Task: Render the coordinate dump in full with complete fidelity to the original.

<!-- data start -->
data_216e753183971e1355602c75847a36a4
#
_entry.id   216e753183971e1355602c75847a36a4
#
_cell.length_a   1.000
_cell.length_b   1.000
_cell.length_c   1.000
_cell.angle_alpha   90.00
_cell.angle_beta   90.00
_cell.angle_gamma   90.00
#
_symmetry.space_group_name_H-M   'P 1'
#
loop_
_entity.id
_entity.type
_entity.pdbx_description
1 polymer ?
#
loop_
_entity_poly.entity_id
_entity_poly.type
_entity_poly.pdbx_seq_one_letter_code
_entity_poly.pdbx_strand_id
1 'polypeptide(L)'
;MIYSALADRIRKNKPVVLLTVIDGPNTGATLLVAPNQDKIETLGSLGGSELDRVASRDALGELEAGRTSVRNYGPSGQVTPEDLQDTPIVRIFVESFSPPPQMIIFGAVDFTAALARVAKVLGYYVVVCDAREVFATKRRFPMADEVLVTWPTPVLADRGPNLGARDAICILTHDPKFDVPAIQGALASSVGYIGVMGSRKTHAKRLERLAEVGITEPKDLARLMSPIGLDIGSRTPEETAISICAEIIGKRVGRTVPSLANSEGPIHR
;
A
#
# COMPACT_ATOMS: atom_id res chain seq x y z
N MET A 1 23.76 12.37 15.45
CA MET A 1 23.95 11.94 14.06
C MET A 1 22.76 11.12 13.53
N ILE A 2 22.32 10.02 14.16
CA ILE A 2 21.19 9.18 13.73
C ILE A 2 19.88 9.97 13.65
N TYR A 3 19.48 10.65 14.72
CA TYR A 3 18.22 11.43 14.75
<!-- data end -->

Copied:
data_216e753183971e1355602c75847a36a4
#
_entry.id   216e753183971e1355602c75847a36a4
#
_cell.length_a   1.000
_cell.length_b   1.000
_cell.length_c   1.000
_cell.angle_alpha   90.00
_cell.angle_beta   90.00
_cell.angle_gamma   90.00
#
_symmetry.space_group_name_H-M   'P 1'
#
loop_
_entity.id
_entity.type
_entity.pdbx_description
1 polymer ?
#
loop_
_entity_poly.entity_id
_entity_poly.type
_entity_poly.pdbx_seq_one_letter_code
_entity_poly.pdbx_strand_id
1 'polypeptide(L)'
;MIYSALADRIRKNKPVVLLTVIDGPNTGATLLVAPNQDKIETLGSLGGSELDRVASRDALGELEAGRTSVRNYGPSGQVTPEDLQDTPIVRIFVESFSPPPQMIIFGAVDFTAALARVAKVLGYYVVVCDAREVFATKRRFPMADEVLVTWPTPVLADRGPNLGARDAICILTHDPKFDVPAIQGALASSVGYIGVMGSRKTHAKRLERLAEVGITEPKDLARLMSPIGLDIGSRTPEETAISICAEIIGKRVGRTVPSLANSEGPIHR
;
A
#
# COMPACT_ATOMS: atom_id res chain seq x y z
N MET A 1 23.76 12.37 15.45
CA MET A 1 23.95 11.94 14.06
C MET A 1 22.76 11.12 13.53
N ILE A 2 22.32 10.02 14.16
CA ILE A 2 21.19 9.18 13.73
C ILE A 2 19.88 9.97 13.65
N TYR A 3 19.48 10.65 14.72
CA TYR A 3 18.22 11.43 14.75